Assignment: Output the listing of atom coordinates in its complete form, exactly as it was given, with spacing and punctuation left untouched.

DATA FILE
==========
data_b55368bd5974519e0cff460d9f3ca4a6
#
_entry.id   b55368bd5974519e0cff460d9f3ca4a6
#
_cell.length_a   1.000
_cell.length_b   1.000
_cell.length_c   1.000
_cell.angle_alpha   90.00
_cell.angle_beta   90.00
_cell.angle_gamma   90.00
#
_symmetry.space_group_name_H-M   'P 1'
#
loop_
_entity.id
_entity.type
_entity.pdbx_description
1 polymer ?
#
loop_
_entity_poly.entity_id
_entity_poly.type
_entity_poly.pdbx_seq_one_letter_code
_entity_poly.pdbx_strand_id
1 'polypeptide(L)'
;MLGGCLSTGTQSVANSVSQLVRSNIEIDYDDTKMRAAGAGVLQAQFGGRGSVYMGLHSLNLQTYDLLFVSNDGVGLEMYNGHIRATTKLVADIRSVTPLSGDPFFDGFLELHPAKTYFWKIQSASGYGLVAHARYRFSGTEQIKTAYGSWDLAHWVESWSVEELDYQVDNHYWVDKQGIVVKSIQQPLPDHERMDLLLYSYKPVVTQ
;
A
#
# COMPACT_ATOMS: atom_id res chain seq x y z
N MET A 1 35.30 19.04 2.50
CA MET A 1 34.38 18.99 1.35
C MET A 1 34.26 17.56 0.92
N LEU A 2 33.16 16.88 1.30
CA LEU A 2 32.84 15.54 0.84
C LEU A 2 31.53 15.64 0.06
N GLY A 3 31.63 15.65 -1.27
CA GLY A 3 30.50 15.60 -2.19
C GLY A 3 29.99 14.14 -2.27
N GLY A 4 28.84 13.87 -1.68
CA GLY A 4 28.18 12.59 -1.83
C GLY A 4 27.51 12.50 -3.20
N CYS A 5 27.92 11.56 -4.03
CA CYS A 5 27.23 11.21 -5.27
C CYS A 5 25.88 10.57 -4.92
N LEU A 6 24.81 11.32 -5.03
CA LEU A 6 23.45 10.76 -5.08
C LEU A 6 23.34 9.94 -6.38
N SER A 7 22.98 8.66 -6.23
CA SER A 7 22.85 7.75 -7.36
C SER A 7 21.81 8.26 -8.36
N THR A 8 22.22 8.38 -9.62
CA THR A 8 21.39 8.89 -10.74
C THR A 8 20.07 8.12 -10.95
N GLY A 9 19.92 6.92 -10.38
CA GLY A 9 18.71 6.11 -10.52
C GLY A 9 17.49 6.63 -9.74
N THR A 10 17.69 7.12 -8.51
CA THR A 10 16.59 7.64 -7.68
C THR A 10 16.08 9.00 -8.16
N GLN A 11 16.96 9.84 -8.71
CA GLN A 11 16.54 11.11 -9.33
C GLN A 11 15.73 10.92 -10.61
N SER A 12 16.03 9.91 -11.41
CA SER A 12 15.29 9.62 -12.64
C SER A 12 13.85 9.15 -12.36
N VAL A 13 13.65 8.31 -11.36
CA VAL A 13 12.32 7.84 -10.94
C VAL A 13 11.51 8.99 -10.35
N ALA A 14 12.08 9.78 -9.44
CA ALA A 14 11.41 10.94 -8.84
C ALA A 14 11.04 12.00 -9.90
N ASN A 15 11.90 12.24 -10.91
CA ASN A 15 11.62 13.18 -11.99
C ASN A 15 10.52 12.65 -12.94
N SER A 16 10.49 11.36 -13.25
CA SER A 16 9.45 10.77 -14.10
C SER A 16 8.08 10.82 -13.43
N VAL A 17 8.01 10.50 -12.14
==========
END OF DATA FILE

data_b55368bd5974519e0cff460d9f3ca4a6
#
_entry.id   b55368bd5974519e0cff460d9f3ca4a6
#
_cell.length_a   1.000
_cell.length_b   1.000
_cell.length_c   1.000
_cell.angle_alpha   90.00
_cell.angle_beta   90.00
_cell.angle_gamma   90.00
#
_symmetry.space_group_name_H-M   'P 1'
#
loop_
_entity.id
_entity.type
_entity.pdbx_description
1 polymer ?
#
loop_
_entity_poly.entity_id
_entity_poly.type
_entity_poly.pdbx_seq_one_letter_code
_entity_poly.pdbx_strand_id
1 'polypeptide(L)'
;MLGGCLSTGTQSVANSVSQLVRSNIEIDYDDTKMRAAGAGVLQAQFGGRGSVYMGLHSLNLQTYDLLFVSNDGVGLEMYNGHIRATTKLVADIRSVTPLSGDPFFDGFLELHPAKTYFWKIQSASGYGLVAHARYRFSGTEQIKTAYGSWDLAHWVESWSVEELDYQVDNHYWVDKQGIVVKSIQQPLPDHERMDLLLYSYKPVVTQ
;
A
#
# COMPACT_ATOMS: atom_id res chain seq x y z
N MET A 1 35.30 19.04 2.50
CA MET A 1 34.38 18.99 1.35
C MET A 1 34.26 17.56 0.92
N LEU A 2 33.16 16.88 1.30
CA LEU A 2 32.84 15.54 0.84
C LEU A 2 31.53 15.64 0.06
N GLY A 3 31.63 15.65 -1.27
CA GLY A 3 30.50 15.60 -2.19
C GLY A 3 29.99 14.14 -2.27
N GLY A 4 28.84 13.87 -1.68
CA GLY A 4 28.18 12.59 -1.83
C GLY A 4 27.51 12.50 -3.20
N CYS A 5 27.92 11.56 -4.03
CA CYS A 5 27.23 11.21 -5.27
C CYS A 5 25.88 10.57 -4.92
N LEU A 6 24.81 11.32 -5.03
CA LEU A 6 23.45 10.76 -5.08
C LEU A 6 23.34 9.94 -6.38
N SER A 7 22.98 8.66 -6.23
CA SER A 7 22.85 7.75 -7.36
C SER A 7 21.81 8.26 -8.36
N THR A 8 22.22 8.38 -9.62
CA THR A 8 21.39 8.89 -10.74
C THR A 8 20.07 8.12 -10.95
N GLY A 9 19.92 6.92 -10.38
CA GLY A 9 18.71 6.11 -10.52
C GLY A 9 17.49 6.63 -9.74
N THR A 10 17.69 7.12 -8.51
CA THR A 10 16.59 7.64 -7.68
C THR A 10 16.08 9.00 -8.16
N GLN A 11 16.96 9.84 -8.71
CA GLN A 11 16.54 11.11 -9.33
C GLN A 11 15.73 10.92 -10.61
N SER A 12 16.03 9.91 -11.41
CA SER A 12 15.29 9.62 -12.64
C SER A 12 13.85 9.15 -12.36
N VAL A 13 13.65 8.31 -11.36
CA VAL A 13 12.32 7.84 -10.94
C VAL A 13 11.51 8.99 -10.35
N ALA A 14 12.08 9.78 -9.44
CA ALA A 14 11.41 10.94 -8.84
C ALA A 14 11.04 12.00 -9.90
N ASN A 15 11.90 12.24 -10.91
CA ASN A 15 11.62 13.18 -11.99
C ASN A 15 10.52 12.65 -12.94
N SER A 16 10.49 11.36 -13.25
CA SER A 16 9.45 10.77 -14.10
C SER A 16 8.08 10.82 -13.43
N VAL A 17 8.01 10.50 -12.14